Matthew 5:3a (NIV)
Wendy and I were on a cruise last week with our friends, Chad and Shay. Cruising has become Wendy’s and my favorite form of vacation, though perhaps not for the same reason that many enjoy it. Being on the water has always held a spiritual connection for me. To be honest, Wendy and I spent much of our time last week together inside our cabin or on our small verandah staring out over the vast ocean. It was heavenly.
I read a couple of books as we sailed along. One of them was called The Ninefold Path of Jesus by Mark Scandrette. It practically, simply, and deeply explores a familiar passage in the Great Story found in today’s chapter, traditionally known as “the beatitudes.” The beatitudes are the opening of the most thorough record we have of Jesus’ teaching, a message Jesus gave His followers on a hill by the Sea of Galilee.
Each of the nine beatitudes describes those whom Jesus says are “blessed.” What immediately stands out is the contrast to those whom we often think of as “blessed” in this world: the rich, famous, popular, powerful, influential, famous, privileged, talented, and elite. Jesus makes it clear that those who are blessed in the Kingdom of God look very different. In fact, they are much the opposite of what subjects of the Kingdom of this world typically consider blessed. In God’s Kingdom, Jesus states, those who are blessed are:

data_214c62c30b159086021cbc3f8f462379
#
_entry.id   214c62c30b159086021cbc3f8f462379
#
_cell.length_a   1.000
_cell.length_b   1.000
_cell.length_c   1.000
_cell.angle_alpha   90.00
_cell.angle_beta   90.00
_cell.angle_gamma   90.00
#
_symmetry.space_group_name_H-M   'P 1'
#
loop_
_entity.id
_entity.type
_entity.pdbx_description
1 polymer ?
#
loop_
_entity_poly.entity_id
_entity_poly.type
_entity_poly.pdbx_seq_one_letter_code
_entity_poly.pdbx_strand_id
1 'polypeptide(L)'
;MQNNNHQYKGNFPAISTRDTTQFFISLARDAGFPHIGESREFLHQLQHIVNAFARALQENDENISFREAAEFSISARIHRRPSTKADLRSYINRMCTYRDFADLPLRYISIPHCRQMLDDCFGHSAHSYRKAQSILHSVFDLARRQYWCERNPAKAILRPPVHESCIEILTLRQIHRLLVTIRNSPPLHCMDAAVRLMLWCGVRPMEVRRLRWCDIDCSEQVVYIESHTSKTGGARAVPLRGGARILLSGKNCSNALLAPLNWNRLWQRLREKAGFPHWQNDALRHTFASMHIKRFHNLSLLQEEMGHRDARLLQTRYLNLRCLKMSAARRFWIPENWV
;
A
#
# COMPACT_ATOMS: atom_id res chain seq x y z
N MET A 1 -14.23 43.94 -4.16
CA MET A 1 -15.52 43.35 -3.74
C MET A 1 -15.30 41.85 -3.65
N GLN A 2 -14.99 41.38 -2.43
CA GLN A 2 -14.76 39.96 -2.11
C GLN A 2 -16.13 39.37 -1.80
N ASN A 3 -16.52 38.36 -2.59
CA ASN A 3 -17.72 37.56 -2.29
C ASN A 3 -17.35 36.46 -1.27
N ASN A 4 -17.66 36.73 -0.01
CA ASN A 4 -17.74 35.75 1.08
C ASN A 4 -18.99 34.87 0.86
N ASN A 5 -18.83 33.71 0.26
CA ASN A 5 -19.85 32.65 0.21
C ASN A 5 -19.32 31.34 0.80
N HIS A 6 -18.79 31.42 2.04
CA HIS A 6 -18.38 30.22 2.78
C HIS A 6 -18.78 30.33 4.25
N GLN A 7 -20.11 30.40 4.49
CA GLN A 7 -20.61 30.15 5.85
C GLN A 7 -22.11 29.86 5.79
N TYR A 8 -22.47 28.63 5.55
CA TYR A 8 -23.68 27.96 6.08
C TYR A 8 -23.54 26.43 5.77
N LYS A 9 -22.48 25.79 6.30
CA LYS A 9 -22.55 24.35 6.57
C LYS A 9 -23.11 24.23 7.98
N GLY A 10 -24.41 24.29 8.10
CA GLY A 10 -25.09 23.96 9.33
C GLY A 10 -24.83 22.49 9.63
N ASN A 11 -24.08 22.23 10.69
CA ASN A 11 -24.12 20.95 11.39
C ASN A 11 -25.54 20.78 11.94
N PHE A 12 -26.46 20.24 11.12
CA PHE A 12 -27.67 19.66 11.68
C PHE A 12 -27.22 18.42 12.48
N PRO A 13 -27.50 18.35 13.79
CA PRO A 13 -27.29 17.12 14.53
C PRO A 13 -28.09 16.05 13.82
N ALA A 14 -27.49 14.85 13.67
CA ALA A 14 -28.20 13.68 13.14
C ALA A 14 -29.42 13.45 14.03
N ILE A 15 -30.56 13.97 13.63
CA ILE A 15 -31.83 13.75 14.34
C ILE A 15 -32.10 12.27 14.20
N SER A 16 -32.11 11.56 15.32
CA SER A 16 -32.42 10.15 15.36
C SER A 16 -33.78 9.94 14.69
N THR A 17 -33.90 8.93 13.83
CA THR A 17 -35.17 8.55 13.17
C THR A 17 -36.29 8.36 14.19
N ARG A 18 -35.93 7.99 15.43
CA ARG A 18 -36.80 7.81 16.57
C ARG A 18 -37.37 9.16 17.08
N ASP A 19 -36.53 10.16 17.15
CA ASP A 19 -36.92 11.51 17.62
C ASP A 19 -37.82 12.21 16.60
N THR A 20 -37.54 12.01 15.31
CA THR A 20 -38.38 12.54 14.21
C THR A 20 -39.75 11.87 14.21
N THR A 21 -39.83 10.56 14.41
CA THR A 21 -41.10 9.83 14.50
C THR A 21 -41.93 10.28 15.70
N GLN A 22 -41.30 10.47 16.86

poor in spirit (trusting God for their provision)
mourning (lamenting their brokenness, and what is broken in this world)
meek (holding any personal power in check)
hungry/thirsty for righteousness (seeking justice in life and relationship)
merciful (having compassion, even for my enemies)
pure in heart (acting, speaking, and relating with right motives)
peacemakers (finding and choosing ways to deescalate conflict)
persecuted for doing the right thing (radically loving others)
Perhaps my choice to begin reading Matthew’s biography of Jesus on the chapter-a-day journey this week was subconsciously influenced by my meditation and contemplation of the beatitudes last week. As I read them anew this morning, my head and heart were still full of all that I pondered as I watched the ocean waves roll by this past week.
As I continued on into the rest of the chapter, and the continuation of Jesus’ message, I realized for the first time that Jesus subsequent teaching about murder, curses, adultery, lust, divorce, making oaths, revenge, and love for one’s enemy all connect back to the be-attitudes of trust, lament, meekness, mercy, motive, peacemaking, and radical love. In essence, the beatitudes are the table of contents for everything Jesus is going to say after. I realize that if I don’t have my “being” and “attitude” right, I’ll never act, speak, and relate as Jesus goes on to describe.
Wendy and I have been repeatedly asked this week how our cruise went. We’ve enjoyed sharing our experiences, though I sometimes wonder if people are surprised by our description. We spent a lot of time in our cabin. We slept a lot. We read books. We talked about life on our verandah. We stared at the ocean. We watched a dolphin jumping in the water. We saw the distant, misty eruption of a whale’s exhale. As I continue to look back on it, Wendy and I spent the week trying to get our “being” centered and aligned so that the onslaught of “doing” that faced us upon our return might look more like “the nine-fold path of Jesus” and less like the vain pursuit for what the kingdoms of this world describe as the “good life.”
Note: If you’re normally one who reads my blog post or listens to my podcast, but you don’t actually read the corresponding chapter, let me encourage you to take a couple of minutes today and the next couple of days to actually read Jesus’ message on the hill in Matthew chapters 5, 6, and 7. I think it’s worth it.
If you know anyone who might be encouraged by today’s post, please share.